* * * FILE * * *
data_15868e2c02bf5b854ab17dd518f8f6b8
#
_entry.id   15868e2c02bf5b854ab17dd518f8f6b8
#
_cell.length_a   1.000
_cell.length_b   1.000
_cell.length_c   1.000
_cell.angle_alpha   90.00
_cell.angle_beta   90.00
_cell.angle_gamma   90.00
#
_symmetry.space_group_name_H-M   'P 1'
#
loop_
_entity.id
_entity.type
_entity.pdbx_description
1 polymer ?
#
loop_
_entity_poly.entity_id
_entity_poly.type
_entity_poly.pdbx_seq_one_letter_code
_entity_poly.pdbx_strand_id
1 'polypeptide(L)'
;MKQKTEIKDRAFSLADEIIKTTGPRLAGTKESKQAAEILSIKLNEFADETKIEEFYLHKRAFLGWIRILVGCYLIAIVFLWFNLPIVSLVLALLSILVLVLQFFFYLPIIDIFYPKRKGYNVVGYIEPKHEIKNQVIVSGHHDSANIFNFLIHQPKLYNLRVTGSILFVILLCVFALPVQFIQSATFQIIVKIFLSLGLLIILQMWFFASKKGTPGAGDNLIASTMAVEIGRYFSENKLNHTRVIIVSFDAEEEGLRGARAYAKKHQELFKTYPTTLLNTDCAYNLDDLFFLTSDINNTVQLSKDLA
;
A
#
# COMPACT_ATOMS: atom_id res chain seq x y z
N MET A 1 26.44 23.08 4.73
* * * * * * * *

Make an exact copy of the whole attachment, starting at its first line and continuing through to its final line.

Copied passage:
data_15868e2c02bf5b854ab17dd518f8f6b8
#
_entry.id   15868e2c02bf5b854ab17dd518f8f6b8
#
_cell.length_a   1.000
_cell.length_b   1.000
_cell.length_c   1.000
_cell.angle_alpha   90.00
_cell.angle_beta   90.00
_cell.angle_gamma   90.00
#
_symmetry.space_group_name_H-M   'P 1'
#
loop_
_entity.id
_entity.type
_entity.pdbx_description
1 polymer ?
#
loop_
_entity_poly.entity_id
_entity_poly.type
_entity_poly.pdbx_seq_one_letter_code
_entity_poly.pdbx_strand_id
1 'polypeptide(L)'
;MKQKTEIKDRAFSLADEIIKTTGPRLAGTKESKQAAEILSIKLNEFADETKIEEFYLHKRAFLGWIRILVGCYLIAIVFLWFNLPIVSLVLALLSILVLVLQFFFYLPIIDIFYPKRKGYNVVGYIEPKHEIKNQVIVSGHHDSANIFNFLIHQPKLYNLRVTGSILFVILLCVFALPVQFIQSATFQIIVKIFLSLGLLIILQMWFFASKKGTPGAGDNLIASTMAVEIGRYFSENKLNHTRVIIVSFDAEEEGLRGARAYAKKHQELFKTYPTTLLNTDCAYNLDDLFFLTSDINNTVQLSKDLA
;
A
#
# COMPACT_ATOMS: atom_id res chain seq x y z
N MET A 1 26.44 23.08 4.73